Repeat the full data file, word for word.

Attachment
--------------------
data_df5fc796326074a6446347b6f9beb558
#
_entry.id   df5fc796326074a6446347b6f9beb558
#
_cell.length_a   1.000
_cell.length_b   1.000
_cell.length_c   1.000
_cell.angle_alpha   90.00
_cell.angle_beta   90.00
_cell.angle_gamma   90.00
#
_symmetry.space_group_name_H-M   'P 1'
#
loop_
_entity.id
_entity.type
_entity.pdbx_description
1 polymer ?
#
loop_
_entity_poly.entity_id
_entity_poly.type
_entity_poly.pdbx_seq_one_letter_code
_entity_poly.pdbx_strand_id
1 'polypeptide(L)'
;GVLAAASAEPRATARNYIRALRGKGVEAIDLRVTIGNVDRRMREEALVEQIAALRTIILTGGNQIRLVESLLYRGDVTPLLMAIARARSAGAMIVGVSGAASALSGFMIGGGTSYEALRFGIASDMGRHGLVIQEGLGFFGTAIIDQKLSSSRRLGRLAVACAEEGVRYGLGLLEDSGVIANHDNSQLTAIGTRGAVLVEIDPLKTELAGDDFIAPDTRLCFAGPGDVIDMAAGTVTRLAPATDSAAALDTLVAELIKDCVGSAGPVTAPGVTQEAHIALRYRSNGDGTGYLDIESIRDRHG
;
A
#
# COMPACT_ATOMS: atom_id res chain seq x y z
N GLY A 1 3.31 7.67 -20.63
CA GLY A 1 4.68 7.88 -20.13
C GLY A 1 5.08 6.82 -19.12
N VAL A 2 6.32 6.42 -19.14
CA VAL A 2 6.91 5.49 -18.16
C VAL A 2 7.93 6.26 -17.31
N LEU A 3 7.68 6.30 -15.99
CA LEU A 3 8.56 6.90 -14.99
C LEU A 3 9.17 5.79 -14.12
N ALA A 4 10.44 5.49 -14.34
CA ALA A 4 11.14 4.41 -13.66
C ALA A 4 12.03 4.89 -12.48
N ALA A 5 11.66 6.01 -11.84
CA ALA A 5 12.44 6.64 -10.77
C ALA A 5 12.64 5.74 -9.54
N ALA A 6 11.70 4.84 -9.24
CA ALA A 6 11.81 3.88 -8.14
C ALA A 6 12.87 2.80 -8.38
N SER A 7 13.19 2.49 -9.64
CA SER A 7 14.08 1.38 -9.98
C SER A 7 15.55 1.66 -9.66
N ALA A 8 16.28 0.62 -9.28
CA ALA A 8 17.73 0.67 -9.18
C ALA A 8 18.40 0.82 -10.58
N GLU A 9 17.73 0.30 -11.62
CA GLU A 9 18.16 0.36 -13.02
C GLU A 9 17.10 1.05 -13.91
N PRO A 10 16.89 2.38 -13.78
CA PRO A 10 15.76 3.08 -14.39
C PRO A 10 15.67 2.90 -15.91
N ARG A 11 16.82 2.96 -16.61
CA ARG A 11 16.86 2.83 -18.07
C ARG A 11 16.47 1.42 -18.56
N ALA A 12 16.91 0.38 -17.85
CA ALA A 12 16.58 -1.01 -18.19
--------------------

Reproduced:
data_df5fc796326074a6446347b6f9beb558
#
_entry.id   df5fc796326074a6446347b6f9beb558
#
_cell.length_a   1.000
_cell.length_b   1.000
_cell.length_c   1.000
_cell.angle_alpha   90.00
_cell.angle_beta   90.00
_cell.angle_gamma   90.00
#
_symmetry.space_group_name_H-M   'P 1'
#
loop_
_entity.id
_entity.type
_entity.pdbx_description
1 polymer ?
#
loop_
_entity_poly.entity_id
_entity_poly.type
_entity_poly.pdbx_seq_one_letter_code
_entity_poly.pdbx_strand_id
1 'polypeptide(L)'
;GVLAAASAEPRATARNYIRALRGKGVEAIDLRVTIGNVDRRMREEALVEQIAALRTIILTGGNQIRLVESLLYRGDVTPLLMAIARARSAGAMIVGVSGAASALSGFMIGGGTSYEALRFGIASDMGRHGLVIQEGLGFFGTAIIDQKLSSSRRLGRLAVACAEEGVRYGLGLLEDSGVIANHDNSQLTAIGTRGAVLVEIDPLKTELAGDDFIAPDTRLCFAGPGDVIDMAAGTVTRLAPATDSAAALDTLVAELIKDCVGSAGPVTAPGVTQEAHIALRYRSNGDGTGYLDIESIRDRHG
;
A
#
# COMPACT_ATOMS: atom_id res chain seq x y z
N GLY A 1 3.31 7.67 -20.63
CA GLY A 1 4.68 7.88 -20.13
C GLY A 1 5.08 6.82 -19.12
N VAL A 2 6.32 6.42 -19.14
CA VAL A 2 6.91 5.49 -18.16
C VAL A 2 7.93 6.26 -17.31
N LEU A 3 7.68 6.30 -15.99
CA LEU A 3 8.56 6.90 -14.99
C LEU A 3 9.17 5.79 -14.12
N ALA A 4 10.44 5.49 -14.34
CA ALA A 4 11.14 4.41 -13.66
C ALA A 4 12.03 4.89 -12.48
N ALA A 5 11.66 6.01 -11.84
CA ALA A 5 12.44 6.64 -10.77
C ALA A 5 12.64 5.74 -9.54
N ALA A 6 11.70 4.84 -9.24
CA ALA A 6 11.81 3.88 -8.14
C ALA A 6 12.87 2.80 -8.38
N SER A 7 13.19 2.49 -9.64
CA SER A 7 14.08 1.38 -9.98
C SER A 7 15.55 1.66 -9.66
N ALA A 8 16.28 0.62 -9.28
CA ALA A 8 17.73 0.67 -9.18
C ALA A 8 18.40 0.82 -10.58
N GLU A 9 17.73 0.30 -11.62
CA GLU A 9 18.16 0.36 -13.02
C GLU A 9 17.10 1.05 -13.91
N PRO A 10 16.89 2.38 -13.78
CA PRO A 10 15.76 3.08 -14.39
C PRO A 10 15.67 2.90 -15.91
N ARG A 11 16.82 2.96 -16.61
CA ARG A 11 16.86 2.83 -18.07
C ARG A 11 16.47 1.42 -18.56
N ALA A 12 16.91 0.38 -17.85
CA ALA A 12 16.58 -1.01 -18.19